The problem is when you've got somebody like Mueller, and then you see the team that he's assembled, and you understand the jeopardy, and if anybody -- if they'd just consulted with anybody who would explain to them the jeopardy. And having gone through this countless times myself and with the independent counsel back in the '90s with Ken Starr, I can tell you that if you don't take these things seriously, it comes back to bite you. And I think -- I don't know it's so much as musical chairs as somebody has come to the realization that this is a real-live criminal -- federal criminal investigation, and you're not playing around. This is serious stuff. Ty Cobb is a serious lawyer. And, you know, they need somebody who can explain to them that, yes, there are potential federal violations here and you need to just stop with the nonsense.

CABRERA: And still today, the president's calling it a hoax on Twitter.

Mark Geragos and Michael Zeldin, thanks so much for bringing your take.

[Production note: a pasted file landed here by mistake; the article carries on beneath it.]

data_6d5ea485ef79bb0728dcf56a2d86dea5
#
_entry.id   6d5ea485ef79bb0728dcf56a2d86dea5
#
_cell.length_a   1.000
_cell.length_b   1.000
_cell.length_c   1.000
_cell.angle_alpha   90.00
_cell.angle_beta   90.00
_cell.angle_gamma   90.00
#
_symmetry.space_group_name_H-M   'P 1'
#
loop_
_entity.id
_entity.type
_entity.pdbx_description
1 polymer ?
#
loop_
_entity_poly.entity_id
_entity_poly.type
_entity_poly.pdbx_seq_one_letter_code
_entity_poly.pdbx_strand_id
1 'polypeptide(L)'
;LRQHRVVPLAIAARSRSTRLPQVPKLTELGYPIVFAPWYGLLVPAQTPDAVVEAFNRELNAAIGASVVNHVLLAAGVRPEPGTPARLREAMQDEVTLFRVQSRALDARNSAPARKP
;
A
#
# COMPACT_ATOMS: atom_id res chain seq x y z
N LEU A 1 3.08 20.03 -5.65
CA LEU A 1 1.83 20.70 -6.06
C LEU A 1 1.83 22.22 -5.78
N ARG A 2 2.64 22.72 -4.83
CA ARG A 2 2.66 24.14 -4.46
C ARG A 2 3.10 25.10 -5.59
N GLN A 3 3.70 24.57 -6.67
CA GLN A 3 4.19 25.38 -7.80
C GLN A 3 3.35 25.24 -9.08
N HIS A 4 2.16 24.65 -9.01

ZELDIN: Thank you.

CABRERA: So it's still unclear what exactly happened in that infamous meeting with the Russian attorney. And did Donald Trump Sr know about it?

Tom Foreman takes a look back at how the events unfolded last June and July around that meeting at Trump Tower.


TOM FOREMAN, CNN NATIONAL CORRESPONDENT: Late spring, 2016, Hillary Clinton is on a roll. Polls have her far ahead of Donald Trump. A White House endorsement is just days away.


FOREMAN: Then June 3rd, an intriguing e-mail arrives for Donald Trump Jr from a music promoter for a Russian pop star offering information that "would incriminate Hillary and her dealings with Russia and would be very useful to your father," claiming to be part of a Russian government effort to help Trump win. "I love it," the candidate's son responds.